Shakespeare on the Latin in the Pope’s Resignation Text

I smell false Latin“I smell false Latin.”

(Love’s Labours Lost, act 5, sc. 1)

Comment.  The day has finally come when my immensely useless learning (see “About the author” in the menu for details) can be put to task.
With all respect for the Pope and for the Catholics, Benedict XVI’s resignation Latin speech contains (2) errors.
Says the text, “Fratres carissimi Non solum propter tres canonizations ad hoc Concistorium vos convocavi, sed etiam  ut vobis decisionem magni momenti pro Ecclesiae vitae communicem….”
Translation, “Dear brothers, Not only for three canonizations I have convoked you to this Consistory, but also to communicate to you a decision of great moment for the life of the Church.”
Now then, an ablative, NOT a genitive is called for in “the life of the Church”. That is “pro Ecclesiae vita” and NOT “pro Ecclesiae vitae.”
And later “…necessaries est, qui ultimis mensibus in me modo tali minuitur, ut incapacitatem meam ad ministerium mihi commissum bene administrandum agnoscere debeam…”
Translation, “…(maintaining vigor of body and spirit) is necessary, vigor that during the last months was so reduced that I must recognize my incapacity to administer the ministry entrusted to me.”
“Ad ministerium mihi commissum” employs an accusative sentence structure where instead a dative is called for, “ministerio mihi commisso.”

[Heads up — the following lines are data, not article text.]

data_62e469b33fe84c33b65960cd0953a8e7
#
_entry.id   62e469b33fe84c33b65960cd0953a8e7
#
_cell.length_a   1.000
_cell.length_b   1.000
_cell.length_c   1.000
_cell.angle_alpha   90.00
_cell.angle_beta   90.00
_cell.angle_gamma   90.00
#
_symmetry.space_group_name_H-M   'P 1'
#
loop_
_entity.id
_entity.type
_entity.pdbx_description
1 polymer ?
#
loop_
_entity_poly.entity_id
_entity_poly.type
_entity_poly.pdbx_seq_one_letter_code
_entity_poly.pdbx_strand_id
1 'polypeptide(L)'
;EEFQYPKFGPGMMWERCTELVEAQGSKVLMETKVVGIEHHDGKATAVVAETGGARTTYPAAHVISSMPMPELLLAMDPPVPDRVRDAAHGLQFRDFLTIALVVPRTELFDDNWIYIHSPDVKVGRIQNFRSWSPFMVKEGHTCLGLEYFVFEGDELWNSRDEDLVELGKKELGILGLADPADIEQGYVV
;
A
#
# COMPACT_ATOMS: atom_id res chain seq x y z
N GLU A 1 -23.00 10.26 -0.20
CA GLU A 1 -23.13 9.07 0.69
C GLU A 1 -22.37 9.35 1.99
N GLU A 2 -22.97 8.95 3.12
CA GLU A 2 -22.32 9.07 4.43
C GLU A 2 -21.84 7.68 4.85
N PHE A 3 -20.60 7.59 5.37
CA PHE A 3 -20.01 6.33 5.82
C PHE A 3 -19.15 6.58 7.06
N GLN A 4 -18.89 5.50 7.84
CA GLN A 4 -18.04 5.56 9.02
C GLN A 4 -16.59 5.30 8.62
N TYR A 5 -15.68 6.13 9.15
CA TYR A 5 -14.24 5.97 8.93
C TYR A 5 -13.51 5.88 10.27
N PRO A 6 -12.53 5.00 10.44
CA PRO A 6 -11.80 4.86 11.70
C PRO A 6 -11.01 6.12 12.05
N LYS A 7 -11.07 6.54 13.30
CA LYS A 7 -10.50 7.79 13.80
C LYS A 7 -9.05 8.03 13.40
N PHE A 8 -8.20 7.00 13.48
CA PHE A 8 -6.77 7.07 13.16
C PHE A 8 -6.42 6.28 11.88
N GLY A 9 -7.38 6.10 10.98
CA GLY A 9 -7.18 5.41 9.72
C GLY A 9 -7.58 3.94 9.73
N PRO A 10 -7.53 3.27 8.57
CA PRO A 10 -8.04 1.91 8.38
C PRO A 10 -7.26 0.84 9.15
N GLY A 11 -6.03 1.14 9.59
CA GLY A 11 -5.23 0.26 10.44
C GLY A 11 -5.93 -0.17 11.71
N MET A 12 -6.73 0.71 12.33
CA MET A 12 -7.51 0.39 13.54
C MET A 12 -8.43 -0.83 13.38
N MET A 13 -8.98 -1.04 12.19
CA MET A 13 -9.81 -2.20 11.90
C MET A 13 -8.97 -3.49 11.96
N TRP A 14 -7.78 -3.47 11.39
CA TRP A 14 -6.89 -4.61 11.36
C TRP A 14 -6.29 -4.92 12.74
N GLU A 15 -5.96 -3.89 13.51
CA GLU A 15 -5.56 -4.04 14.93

With all respect to His Holiness, notwithstanding the errors, the Latin in question is vastly superior to that understood by Mistress Quickly in the Merry Wives of Windsor. Where Master Evans, a Welshman (whose accent is reproduced by the misspellings), teaches Latin to William Page, son of Mr. and Mrs. Page. And the said Welsh pronunciation prompts Mistress Quickly to deliver her own interpretation of Evans’ Latin, as follows,
EVANS (to pupil). I pray you, have your remembrance, child; Accusativo, hing, hang, hog.
MISTRESS QUICKLY (listening). “Hang hog” is Latin for bacon, I warrant you.
Nor we should overlook the answer that Queen Catherine gives Cardinal Wolsey, her enemy who addresses her in Latin,

“…no Latin;
I am not such a truant since my coming,
As not to know the language I have lived in:
A strange tongue makes my cause more strange, suspicious;
Pray, speak in English”
(King Henry VIII, act 3, sc. 1)

In other words, “No Latin please, we are British”.
All this and other equally useless knowledge you will find in the book, “Your Daily Shakespeare.”

Suggestion for use.  Express your skepticism at a proposal or idea even if expressed in English. And if he says, “But I am speaking English” reply “Perhaps, but I cannot understand you.”

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